Instead of having one big bad guy, we got Villains of the Week who were vanquished, buh-bye, we will not see you around.
Marvel keeps stopping and starting with new actors, new directors, and new tactics to rival what Marvel did, and it’s like they don’t know what direction they’re driving.
THE BATMAN was a good movie, and a nice start to a new trilogy. If they’re smart, they’ll use that as a starting point to build fresh. That’s just incredibly hard to do when you have an established Wonder Woman and Aquaman who do a great job and don’t need to be recast.
This opening scene is golden.
Don’t get me started with Flash and that actor.
So it’s a hot mess, which is really too bad.
How Marvel lost its way
I’m not a comics nerd, and neither am I a snob who only watched black-and-white French existentialist films. I’m probably a lot like your average movie fan who sees all the big movies, and the Daredevil/Punisher/Jessica Jones stuff. But now I’m starting to skip a lot of these shows, along with some of the movies.
Because you need to clone yourself to have time to watch it all. There is too much content.
They started out strong. WANDAVISION was amazing, and LOKI rocked. Started watching MOON KNIGHT, love Oscar Isaac and Ethan Hawke–did not finish.
Haven’t watched any of MS. MARVEL or SHE HULK, and all the other movies and shows in the works just don’t excite me.
THOR: RAGNORAK is one of my fav movies of the whole bunch, yet I have zero desire to watch THOR 4: THOR AND LADY THOR VS PALE BATMAN. I’ll probably check it out on the televisions later. No guarantee.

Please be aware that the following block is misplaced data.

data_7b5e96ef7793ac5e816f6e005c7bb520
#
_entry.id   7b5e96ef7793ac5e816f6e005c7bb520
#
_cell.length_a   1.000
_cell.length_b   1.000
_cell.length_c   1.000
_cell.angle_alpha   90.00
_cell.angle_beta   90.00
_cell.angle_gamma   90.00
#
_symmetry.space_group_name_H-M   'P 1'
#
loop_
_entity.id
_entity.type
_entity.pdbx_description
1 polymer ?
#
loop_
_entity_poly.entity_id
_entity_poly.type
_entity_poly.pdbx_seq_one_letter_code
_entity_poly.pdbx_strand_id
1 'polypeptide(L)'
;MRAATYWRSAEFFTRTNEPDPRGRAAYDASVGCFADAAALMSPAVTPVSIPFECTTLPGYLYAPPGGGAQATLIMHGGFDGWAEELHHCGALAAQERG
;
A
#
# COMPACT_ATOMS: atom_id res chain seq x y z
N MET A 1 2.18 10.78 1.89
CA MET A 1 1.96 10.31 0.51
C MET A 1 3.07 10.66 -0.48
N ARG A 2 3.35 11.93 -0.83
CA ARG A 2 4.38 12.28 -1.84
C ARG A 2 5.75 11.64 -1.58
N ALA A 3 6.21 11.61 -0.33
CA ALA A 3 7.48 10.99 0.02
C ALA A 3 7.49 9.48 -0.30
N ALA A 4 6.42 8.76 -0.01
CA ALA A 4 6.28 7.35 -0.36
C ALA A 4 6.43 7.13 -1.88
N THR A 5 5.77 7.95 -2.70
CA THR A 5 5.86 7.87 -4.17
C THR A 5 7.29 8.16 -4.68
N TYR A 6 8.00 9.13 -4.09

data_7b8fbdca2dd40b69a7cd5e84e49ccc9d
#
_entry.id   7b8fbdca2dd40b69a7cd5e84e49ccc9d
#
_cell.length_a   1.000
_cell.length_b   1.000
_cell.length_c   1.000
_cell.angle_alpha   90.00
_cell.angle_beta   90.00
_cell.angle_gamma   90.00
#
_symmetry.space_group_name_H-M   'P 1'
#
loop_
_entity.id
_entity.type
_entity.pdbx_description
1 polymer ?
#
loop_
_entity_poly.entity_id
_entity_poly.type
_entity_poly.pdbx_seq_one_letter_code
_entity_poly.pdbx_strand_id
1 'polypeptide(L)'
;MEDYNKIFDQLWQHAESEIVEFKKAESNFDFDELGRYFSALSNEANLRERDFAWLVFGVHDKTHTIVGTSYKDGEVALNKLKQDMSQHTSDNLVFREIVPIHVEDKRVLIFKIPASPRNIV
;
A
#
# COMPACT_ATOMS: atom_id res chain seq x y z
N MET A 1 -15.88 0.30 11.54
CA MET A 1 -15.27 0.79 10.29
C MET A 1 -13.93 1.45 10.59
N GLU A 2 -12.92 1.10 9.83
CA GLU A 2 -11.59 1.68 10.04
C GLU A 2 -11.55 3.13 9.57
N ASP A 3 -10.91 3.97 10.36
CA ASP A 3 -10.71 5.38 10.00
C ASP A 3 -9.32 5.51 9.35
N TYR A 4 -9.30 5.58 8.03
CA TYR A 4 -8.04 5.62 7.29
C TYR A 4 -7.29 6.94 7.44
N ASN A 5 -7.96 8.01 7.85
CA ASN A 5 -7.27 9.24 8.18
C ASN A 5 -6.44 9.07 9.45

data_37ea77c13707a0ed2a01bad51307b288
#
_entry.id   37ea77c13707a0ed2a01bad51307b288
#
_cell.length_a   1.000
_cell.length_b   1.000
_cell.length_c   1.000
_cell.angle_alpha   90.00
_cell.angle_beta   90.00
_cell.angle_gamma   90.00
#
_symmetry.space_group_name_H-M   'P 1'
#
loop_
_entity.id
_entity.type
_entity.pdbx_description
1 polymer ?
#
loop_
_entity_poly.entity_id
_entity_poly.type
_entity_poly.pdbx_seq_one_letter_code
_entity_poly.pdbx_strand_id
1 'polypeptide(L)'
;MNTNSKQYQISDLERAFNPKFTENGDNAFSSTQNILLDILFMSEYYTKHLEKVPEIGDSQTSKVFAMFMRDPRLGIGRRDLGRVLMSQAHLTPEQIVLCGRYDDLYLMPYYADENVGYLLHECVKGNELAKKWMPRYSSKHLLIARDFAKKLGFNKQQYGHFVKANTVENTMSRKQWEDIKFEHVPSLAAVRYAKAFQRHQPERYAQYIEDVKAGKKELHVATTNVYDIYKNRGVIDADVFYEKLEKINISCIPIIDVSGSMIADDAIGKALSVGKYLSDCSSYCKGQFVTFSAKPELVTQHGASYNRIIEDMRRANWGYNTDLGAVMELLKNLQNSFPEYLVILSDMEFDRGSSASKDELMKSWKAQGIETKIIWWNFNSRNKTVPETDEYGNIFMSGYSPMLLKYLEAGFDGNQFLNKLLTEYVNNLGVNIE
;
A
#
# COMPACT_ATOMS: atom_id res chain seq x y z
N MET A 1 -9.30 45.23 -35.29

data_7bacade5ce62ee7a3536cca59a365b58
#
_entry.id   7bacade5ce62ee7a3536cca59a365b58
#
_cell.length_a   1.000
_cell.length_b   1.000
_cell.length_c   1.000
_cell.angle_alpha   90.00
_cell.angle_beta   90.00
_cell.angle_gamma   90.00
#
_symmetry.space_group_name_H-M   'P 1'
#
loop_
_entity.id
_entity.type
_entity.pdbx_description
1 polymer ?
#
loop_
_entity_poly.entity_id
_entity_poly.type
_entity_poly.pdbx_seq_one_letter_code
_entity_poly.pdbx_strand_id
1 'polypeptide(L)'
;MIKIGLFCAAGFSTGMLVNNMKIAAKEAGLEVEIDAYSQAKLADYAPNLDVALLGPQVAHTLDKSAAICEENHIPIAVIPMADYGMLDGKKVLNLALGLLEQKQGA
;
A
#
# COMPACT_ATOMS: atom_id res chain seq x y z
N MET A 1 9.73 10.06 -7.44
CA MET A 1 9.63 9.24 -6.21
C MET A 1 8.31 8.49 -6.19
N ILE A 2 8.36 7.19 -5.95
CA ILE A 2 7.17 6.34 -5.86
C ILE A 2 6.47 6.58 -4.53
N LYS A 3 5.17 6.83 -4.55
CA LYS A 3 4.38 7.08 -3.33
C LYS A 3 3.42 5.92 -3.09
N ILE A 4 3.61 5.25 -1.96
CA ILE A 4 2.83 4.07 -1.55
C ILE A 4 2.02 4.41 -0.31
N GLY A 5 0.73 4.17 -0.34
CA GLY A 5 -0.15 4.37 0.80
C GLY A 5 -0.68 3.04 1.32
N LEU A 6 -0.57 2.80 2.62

There’s so much content coming out so fast. Instead of a couple of giant blockbusters every year that you definitely circled on the calendar, it’s a flood that you can’t track.
We’re basically to the point where this SNL skit has become our reality.
2) The multiverse means no character is ever dead, so the stakes don’t mean anything
Yes, the multiverse is a cool concept, and introducing it with Miles Morales was brilliant. A great movie.
After INFINITY WARS and LOKI, though, we know that no character is really dead. I mean, we watched Loki die, and here he is. And yeah, Iron Man died, though if he gets bored in a few years, I bet you every quarter in my swear jar that Marvel could wave $50 million under his nose to show up on set for three days.
Now when a character dies, we don’t really feel it. Because they can just pop into the multiverse and get another version of Thor or Iron Man or anybody else.
3) There is no clear mountain we’re climbing where the One True Bad Guy is waiting
Yes, the writers at Marvel may have a secret plan involving secret wars with the green shapeshifting aliens or Kang the Conquerer or whatever, and all of this will make sense seven movies and thirty shows from now.
Whatever phase they say we are on, and I will not keep track, it is too confusing,
HOWEVER: it’s not clear to us, as an audience, why we need to watch everything to see what happens. These movies and shows used to be all part of one body, with all the parts working together. Now they are loosely connected, and you have to contort your brain to see why it matters, and why you should care.
If your audience has to wonder why it should care, they won’t.